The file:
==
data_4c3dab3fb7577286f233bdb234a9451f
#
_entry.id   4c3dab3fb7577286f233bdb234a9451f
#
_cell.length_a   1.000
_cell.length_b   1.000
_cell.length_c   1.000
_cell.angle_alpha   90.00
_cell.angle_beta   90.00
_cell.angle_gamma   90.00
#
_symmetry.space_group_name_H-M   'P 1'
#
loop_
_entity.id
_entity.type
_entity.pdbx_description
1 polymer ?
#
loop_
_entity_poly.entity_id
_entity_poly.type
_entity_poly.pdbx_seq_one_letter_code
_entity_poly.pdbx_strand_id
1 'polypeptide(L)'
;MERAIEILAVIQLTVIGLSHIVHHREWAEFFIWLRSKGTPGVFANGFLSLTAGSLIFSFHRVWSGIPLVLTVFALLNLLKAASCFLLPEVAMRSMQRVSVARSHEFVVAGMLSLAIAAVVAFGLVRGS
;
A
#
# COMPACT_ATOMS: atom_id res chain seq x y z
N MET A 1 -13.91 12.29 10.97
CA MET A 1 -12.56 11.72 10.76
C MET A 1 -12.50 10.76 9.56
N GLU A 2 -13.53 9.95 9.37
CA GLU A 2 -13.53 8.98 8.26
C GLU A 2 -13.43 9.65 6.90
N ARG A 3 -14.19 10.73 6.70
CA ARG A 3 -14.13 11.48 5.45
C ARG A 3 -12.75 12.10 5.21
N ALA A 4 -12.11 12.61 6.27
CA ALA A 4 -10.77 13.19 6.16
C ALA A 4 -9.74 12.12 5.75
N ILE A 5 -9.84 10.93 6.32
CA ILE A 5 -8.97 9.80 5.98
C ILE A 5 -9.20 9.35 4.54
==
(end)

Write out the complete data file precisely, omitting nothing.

data_4c3dab3fb7577286f233bdb234a9451f
#
_entry.id   4c3dab3fb7577286f233bdb234a9451f
#
_cell.length_a   1.000
_cell.length_b   1.000
_cell.length_c   1.000
_cell.angle_alpha   90.00
_cell.angle_beta   90.00
_cell.angle_gamma   90.00
#
_symmetry.space_group_name_H-M   'P 1'
#
loop_
_entity.id
_entity.type
_entity.pdbx_description
1 polymer ?
#
loop_
_entity_poly.entity_id
_entity_poly.type
_entity_poly.pdbx_seq_one_letter_code
_entity_poly.pdbx_strand_id
1 'polypeptide(L)'
;MERAIEILAVIQLTVIGLSHIVHHREWAEFFIWLRSKGTPGVFANGFLSLTAGSLIFSFHRVWSGIPLVLTVFALLNLLKAASCFLLPEVAMRSMQRVSVARSHEFVVAGMLSLAIAAVVAFGLVRGS
;
A
#
# COMPACT_ATOMS: atom_id res chain seq x y z
N MET A 1 -13.91 12.29 10.97
CA MET A 1 -12.56 11.72 10.76
C MET A 1 -12.50 10.76 9.56
N GLU A 2 -13.53 9.95 9.37
CA GLU A 2 -13.53 8.98 8.26
C GLU A 2 -13.43 9.65 6.90
N ARG A 3 -14.19 10.73 6.70
CA ARG A 3 -14.13 11.48 5.45
C ARG A 3 -12.75 12.10 5.21
N ALA A 4 -12.11 12.61 6.27
CA ALA A 4 -10.77 13.19 6.16
C ALA A 4 -9.74 12.12 5.75
N ILE A 5 -9.84 10.93 6.32
CA ILE A 5 -8.97 9.80 5.98
C ILE A 5 -9.20 9.35 4.54